Each year, public Nursing Institutes graduate 1250 nurses, while private Nursing Institutes graduate 530 nurses. This level of production is clearly inadequate to fulfill the current demand of trained nurses in Bangladesh without significantly increasing institutional capacity. Unfortunately, public Nursing Institutes face the following constraints in terms of establishing quality and increasing capacity:

Faculty shortages: There is an acute shortage of teachers, with one-third of all sanctioned posts of nursing instructors in public NIs vacant. The resulting teacher-student ratio is very high at 1:57, where a ratio of 1:20 is considered to be the standard.

Teaching capacity: Scarcity of faculty with nursing specialty knowledge and clinical skills coupled with limited teaching and learning resources pose significant losses with regard to appropriate facilitation of learning and assessment. Most of the teaching institutions run by the deputed nursing staff. Students are also taught by physicians, medical assistants, and retired faculty who often work in more than one place.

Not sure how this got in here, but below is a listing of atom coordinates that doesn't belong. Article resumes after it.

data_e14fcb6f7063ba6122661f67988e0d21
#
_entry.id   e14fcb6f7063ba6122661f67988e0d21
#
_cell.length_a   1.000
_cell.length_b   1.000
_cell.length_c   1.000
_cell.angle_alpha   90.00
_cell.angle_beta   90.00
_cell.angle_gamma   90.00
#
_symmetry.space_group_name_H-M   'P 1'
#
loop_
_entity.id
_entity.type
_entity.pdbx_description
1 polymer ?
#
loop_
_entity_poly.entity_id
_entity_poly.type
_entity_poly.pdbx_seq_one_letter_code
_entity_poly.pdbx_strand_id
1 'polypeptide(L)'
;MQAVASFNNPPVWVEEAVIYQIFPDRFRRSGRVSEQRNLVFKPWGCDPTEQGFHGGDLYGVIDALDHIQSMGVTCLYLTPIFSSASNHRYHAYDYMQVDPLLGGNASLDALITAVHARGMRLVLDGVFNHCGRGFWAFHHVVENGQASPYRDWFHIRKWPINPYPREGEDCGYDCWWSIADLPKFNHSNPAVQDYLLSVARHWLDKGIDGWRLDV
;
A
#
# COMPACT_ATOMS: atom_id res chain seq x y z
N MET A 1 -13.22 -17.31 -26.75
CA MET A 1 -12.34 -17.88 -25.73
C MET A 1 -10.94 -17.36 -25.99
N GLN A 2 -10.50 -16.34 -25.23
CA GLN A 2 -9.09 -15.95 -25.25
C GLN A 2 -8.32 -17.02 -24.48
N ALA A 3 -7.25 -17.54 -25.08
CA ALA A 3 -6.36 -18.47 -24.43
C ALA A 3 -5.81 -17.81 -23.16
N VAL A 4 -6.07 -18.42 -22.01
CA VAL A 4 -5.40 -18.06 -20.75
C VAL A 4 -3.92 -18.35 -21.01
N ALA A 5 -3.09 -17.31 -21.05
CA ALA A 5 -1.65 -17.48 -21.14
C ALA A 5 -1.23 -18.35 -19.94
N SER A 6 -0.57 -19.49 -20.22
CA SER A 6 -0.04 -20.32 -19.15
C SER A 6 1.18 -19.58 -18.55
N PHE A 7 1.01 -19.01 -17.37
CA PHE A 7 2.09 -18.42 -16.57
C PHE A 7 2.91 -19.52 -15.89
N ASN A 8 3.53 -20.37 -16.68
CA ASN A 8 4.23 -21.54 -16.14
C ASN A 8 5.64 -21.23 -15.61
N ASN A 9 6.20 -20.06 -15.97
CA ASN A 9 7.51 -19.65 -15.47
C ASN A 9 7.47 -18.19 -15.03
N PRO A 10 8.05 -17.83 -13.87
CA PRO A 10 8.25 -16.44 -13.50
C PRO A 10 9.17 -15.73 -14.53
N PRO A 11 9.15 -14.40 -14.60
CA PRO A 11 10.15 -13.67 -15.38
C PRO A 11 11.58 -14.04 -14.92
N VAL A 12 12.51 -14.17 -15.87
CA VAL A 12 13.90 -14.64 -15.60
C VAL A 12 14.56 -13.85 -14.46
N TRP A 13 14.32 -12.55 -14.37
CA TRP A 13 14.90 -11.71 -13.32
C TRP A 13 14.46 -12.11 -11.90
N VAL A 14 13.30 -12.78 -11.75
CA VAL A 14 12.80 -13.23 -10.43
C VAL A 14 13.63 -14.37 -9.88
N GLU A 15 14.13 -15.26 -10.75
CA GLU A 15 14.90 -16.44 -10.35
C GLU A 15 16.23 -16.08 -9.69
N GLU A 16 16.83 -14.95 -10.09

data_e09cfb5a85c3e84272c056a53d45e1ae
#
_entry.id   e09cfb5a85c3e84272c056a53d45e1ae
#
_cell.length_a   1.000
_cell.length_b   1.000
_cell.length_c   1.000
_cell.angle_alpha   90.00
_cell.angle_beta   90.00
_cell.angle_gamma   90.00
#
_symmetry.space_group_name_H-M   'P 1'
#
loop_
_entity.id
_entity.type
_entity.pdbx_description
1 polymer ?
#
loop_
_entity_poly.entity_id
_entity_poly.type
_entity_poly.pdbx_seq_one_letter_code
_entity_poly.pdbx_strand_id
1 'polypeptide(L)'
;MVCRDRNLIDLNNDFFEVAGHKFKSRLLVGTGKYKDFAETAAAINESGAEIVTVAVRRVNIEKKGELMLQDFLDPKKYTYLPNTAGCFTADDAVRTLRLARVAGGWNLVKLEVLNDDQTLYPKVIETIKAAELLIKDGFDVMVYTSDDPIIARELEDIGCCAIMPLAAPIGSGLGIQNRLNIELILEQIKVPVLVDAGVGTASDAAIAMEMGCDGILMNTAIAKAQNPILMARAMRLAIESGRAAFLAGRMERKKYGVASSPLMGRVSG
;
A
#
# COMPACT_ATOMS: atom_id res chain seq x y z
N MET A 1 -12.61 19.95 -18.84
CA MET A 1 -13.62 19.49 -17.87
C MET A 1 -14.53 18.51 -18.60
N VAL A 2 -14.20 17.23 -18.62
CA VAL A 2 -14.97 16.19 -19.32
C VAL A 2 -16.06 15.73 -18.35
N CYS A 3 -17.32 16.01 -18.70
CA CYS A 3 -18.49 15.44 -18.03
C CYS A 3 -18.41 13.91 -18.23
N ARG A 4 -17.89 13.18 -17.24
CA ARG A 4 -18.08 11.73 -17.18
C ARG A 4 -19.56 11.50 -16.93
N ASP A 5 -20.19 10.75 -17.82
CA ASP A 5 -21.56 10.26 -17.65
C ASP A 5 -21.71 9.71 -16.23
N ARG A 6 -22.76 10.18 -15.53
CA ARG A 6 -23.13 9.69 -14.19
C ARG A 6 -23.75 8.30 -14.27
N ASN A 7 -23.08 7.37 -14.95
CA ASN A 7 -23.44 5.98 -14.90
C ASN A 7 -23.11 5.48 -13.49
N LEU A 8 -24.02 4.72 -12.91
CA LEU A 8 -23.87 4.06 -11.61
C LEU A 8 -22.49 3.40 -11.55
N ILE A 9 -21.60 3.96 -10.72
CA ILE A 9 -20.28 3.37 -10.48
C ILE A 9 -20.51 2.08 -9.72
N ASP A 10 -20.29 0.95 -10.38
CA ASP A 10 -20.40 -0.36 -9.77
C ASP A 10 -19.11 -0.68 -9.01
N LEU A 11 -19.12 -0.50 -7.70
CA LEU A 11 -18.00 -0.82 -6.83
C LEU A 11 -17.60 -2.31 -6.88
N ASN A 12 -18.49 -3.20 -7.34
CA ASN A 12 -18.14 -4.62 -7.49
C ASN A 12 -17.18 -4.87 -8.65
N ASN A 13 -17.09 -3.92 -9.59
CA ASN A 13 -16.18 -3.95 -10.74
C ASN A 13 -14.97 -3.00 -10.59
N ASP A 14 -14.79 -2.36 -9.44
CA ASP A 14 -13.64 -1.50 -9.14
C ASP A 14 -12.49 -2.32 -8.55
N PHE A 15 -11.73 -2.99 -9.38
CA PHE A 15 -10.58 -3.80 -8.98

Curriculum: Principals, teachers, and students have reservations about the current curriculum and syllabus. Students cite complaints about outdated syllabus and limited knowledge of nursing received through training. Although there has been international support for curriculum development, teachers may simply continue with previous lectures because they lack capacity or resources to deliver the new courses.

Infrastructure: A lack of sufficiently sized classrooms and accommodation result in overcrowding of students hampering both quality of education and life.

Facilities: Many institutes lack sufficient equipment for practical training, and most students also feel the number of practical classes is insufficient for training.

Along with the challenge of meeting the shortage of nurses, the question of quality is key. According to HPNSDP, the quality of nursing education and training does not meet the demand of the health sector in Bangladesh and is far from availing the opportunity of the demand for nurses in the international market, and consequently many private hospitals with specialized services rely on nurses from abroad. It also found the quality of nurses to record and report in English to be poor, and interaction with patients and their attendants needing improvement.

HPNSDP also recommends that nursing services be expanded to cover specializations such as cardiology, pediatric, community, psychiatric, gerontology, trauma & orthopedic, nephrology, neurology, etc. According to 2008 DFID review of nursing crisis in Bangladesh, experts agree that it is crucial to see an increase in baccalaureate education and the need to hire qualified external faculty until local capacity is developed.

In terms of quality of care delivery, several studies have revealed nursing services at public hospitals in Bangladesh to be inefficient and ineffective.